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It is not an ammonia cleaner. The pH is too high, while there may be some ammonia in MS70, it is primarily an alkaline detergent based on pH, strongly oxidizing. It does nothing to copper, but it can remove brown patina and organic films and grunge, which leaves whatever was under the patina exposed, including sulfide toning.

 

see post near the end of this thread:

 

http://boards.collectors-society.com/ubbthreads.php?ubb=showflat&Number=4623811&fpart=1

 

I am not convinced of the first five quoted words with respect to MS70: " It does nothing to copper, but it can remove brown patina and organic films and grunge".

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HI Mark,

I would suggest you perhaps could look at my thread again and provide evidence from the experiments I performed that leads you to be unconvinced of this? It would be good to hear what you have to say about these results. I see in these experiments the removal of things on copper revealing things underneath what was removed, but no interaction with the copper. Where I am seeing it wrong? MS70 is a very basic (pH = 13.7), oxidizing detergent, it won't dissolve copper, it cannot produce sulfide by reacting with copper to produce the 'infamous' blue toning so accused as a product of MS70 reacting with copper. I could be wrong though, if so, if someone can write a chemical reaction out that can explain blue-violet-red toning (i.e. sulfide) as a product between reacting MS70 with copper, that would be interesting for sure.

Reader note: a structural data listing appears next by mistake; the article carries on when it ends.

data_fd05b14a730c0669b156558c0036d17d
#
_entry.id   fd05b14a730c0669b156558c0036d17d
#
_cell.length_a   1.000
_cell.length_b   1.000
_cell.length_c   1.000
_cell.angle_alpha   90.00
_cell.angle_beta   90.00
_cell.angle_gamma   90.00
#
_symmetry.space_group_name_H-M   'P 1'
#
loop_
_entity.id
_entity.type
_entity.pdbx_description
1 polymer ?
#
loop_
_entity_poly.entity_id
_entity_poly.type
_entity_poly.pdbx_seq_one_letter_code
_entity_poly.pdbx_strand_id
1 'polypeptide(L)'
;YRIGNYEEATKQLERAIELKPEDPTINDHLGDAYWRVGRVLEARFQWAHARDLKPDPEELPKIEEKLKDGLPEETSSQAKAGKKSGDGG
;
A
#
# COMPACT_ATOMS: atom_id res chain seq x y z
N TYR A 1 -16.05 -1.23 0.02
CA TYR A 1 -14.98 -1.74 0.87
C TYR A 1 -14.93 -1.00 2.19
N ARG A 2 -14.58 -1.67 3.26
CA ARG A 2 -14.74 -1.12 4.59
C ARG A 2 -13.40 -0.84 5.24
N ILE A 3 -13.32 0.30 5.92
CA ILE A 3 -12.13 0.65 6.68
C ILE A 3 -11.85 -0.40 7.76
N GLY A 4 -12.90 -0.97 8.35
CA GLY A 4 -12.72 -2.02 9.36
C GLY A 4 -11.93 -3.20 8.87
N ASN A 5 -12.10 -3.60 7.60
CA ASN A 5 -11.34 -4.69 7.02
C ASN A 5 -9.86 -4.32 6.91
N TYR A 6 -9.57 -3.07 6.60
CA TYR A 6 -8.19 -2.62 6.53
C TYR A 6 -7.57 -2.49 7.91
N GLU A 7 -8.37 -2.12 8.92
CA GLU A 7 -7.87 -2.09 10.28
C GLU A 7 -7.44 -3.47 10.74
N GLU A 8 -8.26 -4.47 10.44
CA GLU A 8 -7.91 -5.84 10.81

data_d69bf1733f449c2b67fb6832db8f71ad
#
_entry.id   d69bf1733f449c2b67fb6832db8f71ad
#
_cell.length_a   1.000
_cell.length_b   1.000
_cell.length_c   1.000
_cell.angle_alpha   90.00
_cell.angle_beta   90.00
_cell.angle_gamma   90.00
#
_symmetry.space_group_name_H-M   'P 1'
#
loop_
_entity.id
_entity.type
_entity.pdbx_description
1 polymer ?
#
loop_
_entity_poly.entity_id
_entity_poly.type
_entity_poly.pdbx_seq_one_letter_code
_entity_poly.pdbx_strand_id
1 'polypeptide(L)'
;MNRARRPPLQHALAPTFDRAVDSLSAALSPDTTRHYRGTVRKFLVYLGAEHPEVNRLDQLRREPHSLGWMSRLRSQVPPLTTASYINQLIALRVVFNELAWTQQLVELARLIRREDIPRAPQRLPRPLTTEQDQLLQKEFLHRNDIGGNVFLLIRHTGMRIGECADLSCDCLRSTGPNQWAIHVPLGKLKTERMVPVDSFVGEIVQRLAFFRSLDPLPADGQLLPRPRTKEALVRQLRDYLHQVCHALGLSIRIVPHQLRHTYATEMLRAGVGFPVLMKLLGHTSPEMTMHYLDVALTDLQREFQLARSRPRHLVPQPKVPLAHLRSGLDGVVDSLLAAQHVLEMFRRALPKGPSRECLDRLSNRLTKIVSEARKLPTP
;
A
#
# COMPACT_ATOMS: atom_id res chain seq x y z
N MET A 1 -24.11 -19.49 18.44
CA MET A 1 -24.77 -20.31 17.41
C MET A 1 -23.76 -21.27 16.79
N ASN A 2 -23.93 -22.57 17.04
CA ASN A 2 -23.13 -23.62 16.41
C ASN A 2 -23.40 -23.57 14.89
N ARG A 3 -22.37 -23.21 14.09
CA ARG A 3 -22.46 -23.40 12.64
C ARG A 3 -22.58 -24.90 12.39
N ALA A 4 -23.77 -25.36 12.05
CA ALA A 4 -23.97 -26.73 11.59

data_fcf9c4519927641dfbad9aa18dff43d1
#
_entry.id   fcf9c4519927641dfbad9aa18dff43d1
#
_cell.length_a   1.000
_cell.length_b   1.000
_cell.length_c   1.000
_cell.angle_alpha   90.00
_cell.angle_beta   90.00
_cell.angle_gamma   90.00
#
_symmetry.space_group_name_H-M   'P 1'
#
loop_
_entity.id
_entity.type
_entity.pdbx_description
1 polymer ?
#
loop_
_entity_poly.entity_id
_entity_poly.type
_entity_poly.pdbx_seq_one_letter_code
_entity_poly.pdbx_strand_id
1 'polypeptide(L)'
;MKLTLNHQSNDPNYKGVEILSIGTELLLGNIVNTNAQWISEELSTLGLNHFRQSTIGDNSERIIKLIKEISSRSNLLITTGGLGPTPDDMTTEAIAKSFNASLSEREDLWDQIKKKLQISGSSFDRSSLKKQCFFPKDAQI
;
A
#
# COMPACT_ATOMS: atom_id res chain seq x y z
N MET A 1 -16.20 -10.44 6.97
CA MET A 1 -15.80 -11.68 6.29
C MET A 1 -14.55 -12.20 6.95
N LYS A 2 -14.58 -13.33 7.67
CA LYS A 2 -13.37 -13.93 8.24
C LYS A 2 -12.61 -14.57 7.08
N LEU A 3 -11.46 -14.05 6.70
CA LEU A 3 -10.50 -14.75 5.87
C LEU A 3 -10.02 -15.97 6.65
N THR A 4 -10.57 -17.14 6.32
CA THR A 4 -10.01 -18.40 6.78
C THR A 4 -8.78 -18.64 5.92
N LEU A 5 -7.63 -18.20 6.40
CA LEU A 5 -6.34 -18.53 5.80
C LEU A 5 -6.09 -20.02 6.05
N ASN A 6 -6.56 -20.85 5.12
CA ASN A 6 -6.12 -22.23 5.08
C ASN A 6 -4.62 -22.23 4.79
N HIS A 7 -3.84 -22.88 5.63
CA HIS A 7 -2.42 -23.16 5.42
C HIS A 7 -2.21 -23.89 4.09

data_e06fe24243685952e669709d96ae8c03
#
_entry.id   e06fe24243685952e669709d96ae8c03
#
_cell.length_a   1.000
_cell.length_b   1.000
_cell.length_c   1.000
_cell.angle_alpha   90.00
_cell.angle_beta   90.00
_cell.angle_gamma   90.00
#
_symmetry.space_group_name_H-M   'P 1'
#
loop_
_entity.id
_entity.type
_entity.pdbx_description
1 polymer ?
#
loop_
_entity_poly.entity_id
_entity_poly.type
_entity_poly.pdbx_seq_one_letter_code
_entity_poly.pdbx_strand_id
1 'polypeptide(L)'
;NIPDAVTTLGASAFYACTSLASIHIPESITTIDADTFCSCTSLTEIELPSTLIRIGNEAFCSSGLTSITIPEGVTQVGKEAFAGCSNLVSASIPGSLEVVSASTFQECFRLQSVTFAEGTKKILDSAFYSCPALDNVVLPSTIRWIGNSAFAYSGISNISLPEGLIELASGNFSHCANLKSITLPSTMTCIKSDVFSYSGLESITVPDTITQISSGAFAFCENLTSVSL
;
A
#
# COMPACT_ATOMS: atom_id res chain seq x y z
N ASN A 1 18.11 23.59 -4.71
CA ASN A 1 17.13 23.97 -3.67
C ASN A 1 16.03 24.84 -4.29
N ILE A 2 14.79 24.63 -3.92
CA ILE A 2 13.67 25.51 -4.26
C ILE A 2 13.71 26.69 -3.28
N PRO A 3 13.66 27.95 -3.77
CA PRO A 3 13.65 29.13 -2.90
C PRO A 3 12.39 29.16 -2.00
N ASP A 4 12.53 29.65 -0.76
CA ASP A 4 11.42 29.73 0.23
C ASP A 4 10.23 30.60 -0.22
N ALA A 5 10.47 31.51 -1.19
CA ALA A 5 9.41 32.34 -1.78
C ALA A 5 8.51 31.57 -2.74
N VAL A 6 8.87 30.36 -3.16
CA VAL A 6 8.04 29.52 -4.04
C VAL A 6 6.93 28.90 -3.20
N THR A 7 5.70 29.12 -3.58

Best, HT

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HI Mark,